Hope that explains it well!

      • Tim says:

        Oh yeah that is awesome! Do all of your volunteers have to have this app? Thanks a lot for all that you do on this site!

        • Kendall Conner says:

          That’s correct. Everyone who serves on my Production Team must use PCO and GroupMe. Both are accessible by browser, also.

      • Tyrone says:

        Hey Kendall,

        Are there any features of GroupMe that make it stand out from other Instant Messaging platforms like Google Hangouts, Whatsapp or even FB Messenger?

        • Kendall Conner says:

          We like that it’s something separate from the messaging apps that people are already using. That may seem counterproductive, but has worked well for us. People go to that app specifically for their team member messaging.

  • Jessica says:

    Thanks for the Buffer App! I’m definitely going to download it. It’ll make my life so much easier!!

  • Timothy Sim says:


    I run the media ministry back at our church and i’ve been following your posts for a while!
    I really think PCO looks really fantastic and I may try it out and see if we can integrate it with the band and see how that goes.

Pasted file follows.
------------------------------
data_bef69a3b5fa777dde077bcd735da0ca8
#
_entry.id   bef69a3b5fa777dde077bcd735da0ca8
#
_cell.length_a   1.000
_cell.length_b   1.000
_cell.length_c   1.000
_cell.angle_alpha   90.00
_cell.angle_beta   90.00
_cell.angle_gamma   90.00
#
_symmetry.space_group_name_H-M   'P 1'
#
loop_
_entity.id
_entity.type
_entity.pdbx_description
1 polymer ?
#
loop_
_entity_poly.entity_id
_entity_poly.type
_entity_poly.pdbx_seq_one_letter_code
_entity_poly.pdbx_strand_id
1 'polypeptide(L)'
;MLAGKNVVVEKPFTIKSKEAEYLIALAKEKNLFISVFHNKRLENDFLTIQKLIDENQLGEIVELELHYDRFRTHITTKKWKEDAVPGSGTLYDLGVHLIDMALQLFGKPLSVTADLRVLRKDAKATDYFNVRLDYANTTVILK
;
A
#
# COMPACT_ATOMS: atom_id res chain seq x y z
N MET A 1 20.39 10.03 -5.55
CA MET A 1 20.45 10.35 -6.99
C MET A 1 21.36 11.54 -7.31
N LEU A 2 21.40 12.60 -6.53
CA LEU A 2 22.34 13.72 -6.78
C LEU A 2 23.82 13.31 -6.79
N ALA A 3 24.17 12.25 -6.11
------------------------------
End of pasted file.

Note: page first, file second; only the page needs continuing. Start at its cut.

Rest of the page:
However, how different is GroupMe from Whatsapp? It looks like yet another chat system that adds to the redundancy of the already overloaded apps in our phones. Is there something in there that keeps you to it vs Whatsapp?

    May I also suggest Whitagram as a great app to add the necessary borders to pictures when posting them on instagram, as I personally (from the point of view of a photographer) find that horizontal pix are best viewed the way they are


    • Kendall Conner says:

      Hey, Timothy –

      Thanks for keeping up with my posts!

      I’ve heard of Whatsapp, but never used it. I assume that they’re all pretty much the same. The important thing is getting all of your crew to use one singular thing. We include it in our training before you ever start serving.

      I’ll also check out Whitagram!

  • Justin says:

    Thanks, Kendall.

    Does your church’s management system (database) integrate with PCO?

    Or do you enter contact details in 2 places?

    • Kendall Conner says:

      Hi, Justin –

      We use F1 and it unfortunately does not integrate with PCO.

      There aren’t too many contact details that go into PCO, so I just look up the names and emails from F1.

  • Jessica says:

    Great list! I’d add Wunderlist to the mix also… it helps keep me on top of everything & manage my projects more efficiently. Being able to attach files & have conversations within shared to-do lists are key for communication within our Creative Team. As Creative Director, it helps me to keep everything in one nice, neat & clean little bundle for each project.

    • Kendall Conner says:

      Hey, Jessica –

      Wunderist is awesome! I’ve used that quite a bit!

    • Aaron says: